The South African Government have released the official rhino poaching statistics for the period of January to June 2017.
On the face of it, the numbers tell a story of containing the rhino poaching crisis - 529 rhinos killed versus 542 for the same reporting period in 2016. That is to say 13 fewer rhinos were poached than at this stage last year. So while not a huge success in terms of reducing the level of poaching, surely we should celebrate the success of not letting the number of rhinos lost increase? Of course we should, but is there another message hidden behind these numbers?
To answer that, we must look at the numbers in more detail, and start with the statistics for Kruger National Park (KNP), the rhino population that has traditional bourn the brunt of rhino poaching in South Africa. The official statistics released show that for the reporting period, 243 rhino carcasses were found in Kruger. This is compared to 354 for the same period in 2016 - a 34% reduction. This is indeed good news and is testament the anti-poaching strategy that has been implemented in the world famous park, although we should also note that the rhino population in KNP has reduced as a result of the high levels of poaching over the last nine years and the translocation of up to 500 rhinos from the park.
So if KNP has seen such a significant decrease in poaching, what does that do to the numbers for the rest of the country? Here is where the reality starts to hit home. If you exclude the KNP numbers for both last year and this year you will see that the level of rhino poaching outside of KNP has increased by more than 50%! Worst hit has been the KwaZulu-Natal province, and in particular the Hluhluwe-iMfolozi park (HiP), home the second largest population of rhino in the country.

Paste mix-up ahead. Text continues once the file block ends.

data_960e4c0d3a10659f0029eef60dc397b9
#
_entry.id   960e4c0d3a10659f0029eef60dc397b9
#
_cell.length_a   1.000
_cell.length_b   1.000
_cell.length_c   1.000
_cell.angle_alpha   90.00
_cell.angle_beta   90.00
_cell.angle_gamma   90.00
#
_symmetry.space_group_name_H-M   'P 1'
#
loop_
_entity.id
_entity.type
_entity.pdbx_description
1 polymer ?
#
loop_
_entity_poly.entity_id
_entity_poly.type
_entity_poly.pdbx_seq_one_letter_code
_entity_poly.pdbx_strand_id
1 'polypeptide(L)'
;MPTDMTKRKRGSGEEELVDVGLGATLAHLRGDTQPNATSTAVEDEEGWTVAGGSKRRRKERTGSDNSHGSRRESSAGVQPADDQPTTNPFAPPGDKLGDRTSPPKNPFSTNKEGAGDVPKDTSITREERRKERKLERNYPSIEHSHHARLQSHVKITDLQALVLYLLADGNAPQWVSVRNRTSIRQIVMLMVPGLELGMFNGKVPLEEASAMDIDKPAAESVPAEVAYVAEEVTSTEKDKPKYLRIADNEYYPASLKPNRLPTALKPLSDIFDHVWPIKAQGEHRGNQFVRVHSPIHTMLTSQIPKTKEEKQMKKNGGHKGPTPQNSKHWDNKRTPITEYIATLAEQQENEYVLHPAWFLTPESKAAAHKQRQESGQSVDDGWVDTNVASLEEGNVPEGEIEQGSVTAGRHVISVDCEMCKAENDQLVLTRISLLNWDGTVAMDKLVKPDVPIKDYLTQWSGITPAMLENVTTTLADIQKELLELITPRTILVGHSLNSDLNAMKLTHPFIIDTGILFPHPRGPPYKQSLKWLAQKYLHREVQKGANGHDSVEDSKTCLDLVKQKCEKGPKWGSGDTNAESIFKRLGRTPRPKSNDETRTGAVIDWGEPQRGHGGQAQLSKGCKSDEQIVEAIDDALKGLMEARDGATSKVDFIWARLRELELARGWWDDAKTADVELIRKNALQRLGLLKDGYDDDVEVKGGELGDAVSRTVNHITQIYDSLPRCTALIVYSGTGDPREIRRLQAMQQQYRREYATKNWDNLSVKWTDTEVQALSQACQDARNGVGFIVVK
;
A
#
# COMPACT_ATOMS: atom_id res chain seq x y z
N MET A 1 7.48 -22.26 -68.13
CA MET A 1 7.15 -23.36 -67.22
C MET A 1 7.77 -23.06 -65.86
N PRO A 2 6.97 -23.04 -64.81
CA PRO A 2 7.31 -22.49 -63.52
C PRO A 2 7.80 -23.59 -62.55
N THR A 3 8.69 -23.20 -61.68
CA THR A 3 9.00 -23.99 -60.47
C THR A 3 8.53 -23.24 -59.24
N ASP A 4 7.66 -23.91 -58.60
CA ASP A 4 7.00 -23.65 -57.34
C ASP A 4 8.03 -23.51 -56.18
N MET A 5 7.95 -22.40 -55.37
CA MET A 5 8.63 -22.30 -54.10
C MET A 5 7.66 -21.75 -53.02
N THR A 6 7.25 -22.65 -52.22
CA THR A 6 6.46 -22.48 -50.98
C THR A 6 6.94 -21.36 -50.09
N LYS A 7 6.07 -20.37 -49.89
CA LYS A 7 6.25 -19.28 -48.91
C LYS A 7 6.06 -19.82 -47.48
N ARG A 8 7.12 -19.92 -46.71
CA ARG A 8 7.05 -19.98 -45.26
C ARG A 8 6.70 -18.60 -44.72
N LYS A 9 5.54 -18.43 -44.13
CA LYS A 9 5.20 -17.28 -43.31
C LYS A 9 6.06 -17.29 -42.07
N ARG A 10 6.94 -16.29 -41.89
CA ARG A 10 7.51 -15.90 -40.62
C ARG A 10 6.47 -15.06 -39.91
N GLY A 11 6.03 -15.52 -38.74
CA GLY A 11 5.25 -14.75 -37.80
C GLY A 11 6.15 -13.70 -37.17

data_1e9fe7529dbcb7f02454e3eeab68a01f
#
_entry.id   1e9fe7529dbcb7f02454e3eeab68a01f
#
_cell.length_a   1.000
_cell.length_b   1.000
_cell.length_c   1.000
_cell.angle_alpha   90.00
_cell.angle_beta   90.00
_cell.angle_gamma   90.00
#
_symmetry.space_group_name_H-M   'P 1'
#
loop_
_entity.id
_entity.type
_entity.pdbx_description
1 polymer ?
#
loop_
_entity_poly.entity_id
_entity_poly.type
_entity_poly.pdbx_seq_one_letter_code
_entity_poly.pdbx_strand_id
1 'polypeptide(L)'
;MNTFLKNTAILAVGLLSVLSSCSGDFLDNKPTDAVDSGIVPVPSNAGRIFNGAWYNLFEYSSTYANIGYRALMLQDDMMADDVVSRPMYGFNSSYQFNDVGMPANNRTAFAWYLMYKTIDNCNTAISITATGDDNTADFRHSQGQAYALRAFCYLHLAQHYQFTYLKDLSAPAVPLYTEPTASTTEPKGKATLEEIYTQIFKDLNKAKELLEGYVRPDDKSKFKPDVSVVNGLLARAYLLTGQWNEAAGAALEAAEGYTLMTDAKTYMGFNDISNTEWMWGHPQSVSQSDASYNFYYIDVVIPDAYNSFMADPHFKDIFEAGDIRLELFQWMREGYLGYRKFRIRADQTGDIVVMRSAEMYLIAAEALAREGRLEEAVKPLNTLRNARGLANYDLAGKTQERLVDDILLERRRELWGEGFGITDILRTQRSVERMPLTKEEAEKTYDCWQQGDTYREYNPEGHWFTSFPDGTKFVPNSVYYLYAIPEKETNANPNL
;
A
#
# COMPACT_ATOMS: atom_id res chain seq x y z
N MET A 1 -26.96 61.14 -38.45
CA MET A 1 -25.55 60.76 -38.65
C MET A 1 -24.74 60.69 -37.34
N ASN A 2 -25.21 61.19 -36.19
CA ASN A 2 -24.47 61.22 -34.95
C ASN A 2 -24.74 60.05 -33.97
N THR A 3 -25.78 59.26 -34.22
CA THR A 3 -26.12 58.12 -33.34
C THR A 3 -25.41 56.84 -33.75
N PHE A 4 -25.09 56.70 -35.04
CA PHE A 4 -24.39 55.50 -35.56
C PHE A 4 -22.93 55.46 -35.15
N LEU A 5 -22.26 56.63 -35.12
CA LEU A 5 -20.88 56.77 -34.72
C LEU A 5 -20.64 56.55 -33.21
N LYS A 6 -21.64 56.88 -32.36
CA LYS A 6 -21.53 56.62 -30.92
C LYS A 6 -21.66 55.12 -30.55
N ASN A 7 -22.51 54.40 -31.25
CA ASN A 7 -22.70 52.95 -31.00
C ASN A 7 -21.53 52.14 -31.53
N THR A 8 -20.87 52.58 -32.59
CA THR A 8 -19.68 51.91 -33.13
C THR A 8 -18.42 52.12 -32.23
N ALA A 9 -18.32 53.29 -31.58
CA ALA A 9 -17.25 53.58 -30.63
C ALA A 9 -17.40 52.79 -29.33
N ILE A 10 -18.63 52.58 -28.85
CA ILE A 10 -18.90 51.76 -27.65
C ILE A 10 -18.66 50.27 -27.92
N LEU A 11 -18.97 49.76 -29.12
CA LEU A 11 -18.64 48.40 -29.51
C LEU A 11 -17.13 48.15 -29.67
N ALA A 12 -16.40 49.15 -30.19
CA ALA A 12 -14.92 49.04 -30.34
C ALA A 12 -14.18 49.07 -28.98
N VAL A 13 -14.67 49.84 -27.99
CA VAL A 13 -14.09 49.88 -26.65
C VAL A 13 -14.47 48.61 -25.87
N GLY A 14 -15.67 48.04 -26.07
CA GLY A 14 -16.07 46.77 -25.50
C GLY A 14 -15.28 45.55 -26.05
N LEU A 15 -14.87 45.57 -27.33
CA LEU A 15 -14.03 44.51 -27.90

What is clear is that we cannot focus on just one location as the poachers will move to 'easier' targets as the risks in KNP become greater. It is more important than ever that the national parks, provincial parks and provate rhino owners work together in an aligned manner, for the good of the rhino.
The Government's medial relase also stated that 353 alleged poachers and trafickers have been arrested in 2017. It was encouraging to see the Minister make reference to the number of convictions and not just the number of arrests. It was noted that the Skukuza Regional Court has been sitting since March 2017 and has in total handed down a total of 95 years imprisonment to 22 perpetrators. We would encourage the Government to release more detailed statistics on total convictions versus arrests made. We would also like to see how many of poachers arrested were out on bail following a previous arrest.
We also make reference here that many of our colleagues working tirelessly every day on the ground are sceptical about the accuracy of these official statistics, with many believing the reality is there are many, many more rhino victims than reported in this latest official update. It is worth noting also that the criteria for a rhino to be included in the official numbers is very specific.
The following rhino deaths DO NOT get included in the numbers:
At Helping Rhinos we believe we must continue to identify initiatives that are working in certain areas and look to roll out similar strategies into other hard hit areas. Our goal is to save a species, and when we have methods that work we must invest in these initiatives. Our work with key programmes in the field is aiming to do just that.
Let us draw from the results in KNP and other areas that have enjoyed success, such as the impressive results of the Black Mambas and the black rhino breeding programme at Ol Pejeta Conservancy, and start to deliver results that can not be doubted. We have done it before and we can do it again!